3D Printing for Space Travel Emergencies

A European Space Agency project bioprinted skin and bone, which could one day be used to treat patients aboard spacecraft headed to Mars or beyond.

Researchers are 3D printing skin and bone that could one day be used to treat patients aboard spacecraft headed to Mars — or wherever we may go after that. 

State-of-the-art bone and skin samples were bioprinted as part of a project from the European Space Agency. The samples were created by scientists at the University Hospital of Dresden Technical University. 

The researchers used human blood plasma as a bio-ink to print skin cells, but the challenge is being able to 3D print this bio-ink in space. The plasma is too liquid-y, so the researchers added methylcellullose and alginate to increase the viscosity. During a space expedition, medical personnel could source these substances from plants and algae.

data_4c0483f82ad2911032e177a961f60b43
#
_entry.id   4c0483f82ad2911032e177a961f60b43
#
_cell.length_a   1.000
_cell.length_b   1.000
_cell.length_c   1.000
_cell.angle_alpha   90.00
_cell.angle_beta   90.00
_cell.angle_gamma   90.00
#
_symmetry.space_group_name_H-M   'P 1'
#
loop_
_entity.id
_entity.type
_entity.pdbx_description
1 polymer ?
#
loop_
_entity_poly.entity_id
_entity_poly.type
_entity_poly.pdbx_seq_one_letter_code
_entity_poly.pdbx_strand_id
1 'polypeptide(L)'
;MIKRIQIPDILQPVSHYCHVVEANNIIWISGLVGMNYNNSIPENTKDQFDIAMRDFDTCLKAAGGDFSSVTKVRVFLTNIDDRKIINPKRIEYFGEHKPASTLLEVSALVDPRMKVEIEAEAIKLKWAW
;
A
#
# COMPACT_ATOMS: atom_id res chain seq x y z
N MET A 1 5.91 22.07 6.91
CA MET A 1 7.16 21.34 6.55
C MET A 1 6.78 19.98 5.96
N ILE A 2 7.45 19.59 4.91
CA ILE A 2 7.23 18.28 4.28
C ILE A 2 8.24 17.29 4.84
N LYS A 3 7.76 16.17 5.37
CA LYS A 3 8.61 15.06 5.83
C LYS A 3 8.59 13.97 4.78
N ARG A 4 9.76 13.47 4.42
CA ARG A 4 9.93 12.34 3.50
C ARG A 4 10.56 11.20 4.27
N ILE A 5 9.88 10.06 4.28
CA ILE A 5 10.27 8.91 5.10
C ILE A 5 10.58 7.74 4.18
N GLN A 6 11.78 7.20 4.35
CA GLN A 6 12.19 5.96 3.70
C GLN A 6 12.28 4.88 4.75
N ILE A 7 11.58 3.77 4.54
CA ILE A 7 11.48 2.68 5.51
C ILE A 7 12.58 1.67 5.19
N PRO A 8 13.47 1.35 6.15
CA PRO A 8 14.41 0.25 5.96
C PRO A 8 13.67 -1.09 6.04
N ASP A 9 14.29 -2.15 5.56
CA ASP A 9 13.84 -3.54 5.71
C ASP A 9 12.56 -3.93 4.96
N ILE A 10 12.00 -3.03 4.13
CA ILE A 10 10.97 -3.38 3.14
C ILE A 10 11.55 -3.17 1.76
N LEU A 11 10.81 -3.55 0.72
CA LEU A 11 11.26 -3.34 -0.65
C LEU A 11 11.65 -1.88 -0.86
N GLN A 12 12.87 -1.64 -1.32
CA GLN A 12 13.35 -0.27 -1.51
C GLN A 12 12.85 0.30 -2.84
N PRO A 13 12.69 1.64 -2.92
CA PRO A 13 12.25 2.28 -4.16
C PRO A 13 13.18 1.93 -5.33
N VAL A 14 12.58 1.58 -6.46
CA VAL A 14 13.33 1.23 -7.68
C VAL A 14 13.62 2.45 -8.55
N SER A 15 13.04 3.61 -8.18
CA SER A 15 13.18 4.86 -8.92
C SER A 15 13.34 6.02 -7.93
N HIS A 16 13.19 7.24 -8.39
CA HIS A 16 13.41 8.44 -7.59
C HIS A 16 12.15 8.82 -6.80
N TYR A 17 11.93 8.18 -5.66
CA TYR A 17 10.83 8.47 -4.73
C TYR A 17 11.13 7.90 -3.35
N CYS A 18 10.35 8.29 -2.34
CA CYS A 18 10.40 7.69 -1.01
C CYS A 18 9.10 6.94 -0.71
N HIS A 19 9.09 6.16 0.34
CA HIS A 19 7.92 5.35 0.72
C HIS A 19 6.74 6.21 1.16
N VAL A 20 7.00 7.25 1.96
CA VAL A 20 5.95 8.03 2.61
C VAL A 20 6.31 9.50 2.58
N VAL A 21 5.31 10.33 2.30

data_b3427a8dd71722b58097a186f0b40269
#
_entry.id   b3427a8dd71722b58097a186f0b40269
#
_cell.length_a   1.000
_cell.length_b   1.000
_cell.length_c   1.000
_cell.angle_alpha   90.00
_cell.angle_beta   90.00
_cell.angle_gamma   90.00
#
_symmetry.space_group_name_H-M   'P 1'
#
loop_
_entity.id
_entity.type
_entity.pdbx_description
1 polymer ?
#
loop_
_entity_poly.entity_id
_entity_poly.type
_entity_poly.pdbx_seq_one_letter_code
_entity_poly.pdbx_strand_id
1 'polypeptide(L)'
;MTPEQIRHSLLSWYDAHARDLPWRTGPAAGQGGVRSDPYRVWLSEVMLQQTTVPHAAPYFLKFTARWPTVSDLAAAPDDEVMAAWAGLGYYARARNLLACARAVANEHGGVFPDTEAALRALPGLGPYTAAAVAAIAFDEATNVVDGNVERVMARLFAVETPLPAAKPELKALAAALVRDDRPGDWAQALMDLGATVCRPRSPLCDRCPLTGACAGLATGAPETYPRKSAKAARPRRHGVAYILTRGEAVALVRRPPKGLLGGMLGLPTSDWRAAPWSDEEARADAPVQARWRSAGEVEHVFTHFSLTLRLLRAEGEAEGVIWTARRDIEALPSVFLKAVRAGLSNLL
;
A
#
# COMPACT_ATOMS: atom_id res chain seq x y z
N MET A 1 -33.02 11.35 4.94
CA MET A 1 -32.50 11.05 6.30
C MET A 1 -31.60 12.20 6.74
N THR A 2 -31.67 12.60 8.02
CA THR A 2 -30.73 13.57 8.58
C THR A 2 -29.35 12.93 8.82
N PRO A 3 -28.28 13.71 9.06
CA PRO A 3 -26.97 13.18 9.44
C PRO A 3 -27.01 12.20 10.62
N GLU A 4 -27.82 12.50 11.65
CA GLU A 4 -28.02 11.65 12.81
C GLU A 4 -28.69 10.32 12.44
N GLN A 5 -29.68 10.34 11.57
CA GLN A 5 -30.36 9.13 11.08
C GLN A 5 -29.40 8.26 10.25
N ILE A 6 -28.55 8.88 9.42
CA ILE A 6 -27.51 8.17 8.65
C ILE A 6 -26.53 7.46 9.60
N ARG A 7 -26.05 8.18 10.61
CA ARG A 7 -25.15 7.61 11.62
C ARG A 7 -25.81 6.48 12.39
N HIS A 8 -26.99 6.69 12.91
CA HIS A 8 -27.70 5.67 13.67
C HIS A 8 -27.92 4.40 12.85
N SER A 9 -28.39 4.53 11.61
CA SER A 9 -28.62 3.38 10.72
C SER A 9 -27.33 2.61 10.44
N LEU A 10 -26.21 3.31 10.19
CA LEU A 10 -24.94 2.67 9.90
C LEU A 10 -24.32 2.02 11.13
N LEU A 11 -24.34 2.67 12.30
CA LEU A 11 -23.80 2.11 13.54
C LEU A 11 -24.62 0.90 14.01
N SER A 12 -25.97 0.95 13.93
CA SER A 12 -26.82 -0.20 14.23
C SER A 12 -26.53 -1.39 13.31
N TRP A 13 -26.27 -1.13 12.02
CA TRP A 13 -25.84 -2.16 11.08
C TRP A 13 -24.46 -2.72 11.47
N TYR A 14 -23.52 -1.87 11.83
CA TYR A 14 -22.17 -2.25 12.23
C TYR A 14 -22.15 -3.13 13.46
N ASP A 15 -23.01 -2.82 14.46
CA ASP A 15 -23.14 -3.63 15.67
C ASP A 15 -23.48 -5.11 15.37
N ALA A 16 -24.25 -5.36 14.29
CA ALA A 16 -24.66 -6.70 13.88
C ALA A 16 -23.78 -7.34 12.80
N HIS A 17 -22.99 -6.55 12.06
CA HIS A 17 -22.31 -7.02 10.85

The team created a 3D-printed bone sample by printing human stem cells with a similar bio-ink, but used calcium phosphate bone cement to add some structure. 

Next, the team is working on a list of the necessary equipment that future sick bays will need to successfully grow, harvest and implant artificial skin and bone. They are also working on developing more complex tissues that could eventually lead to 3D-printing entire internal organs for transplant.

According to the researchers, 3D bioprinting technology will help astronauts treat medical emergencies as they happen. It takes about seven months to get to Mars, so it's not like they can just turn around if someone suffers a serious burn.

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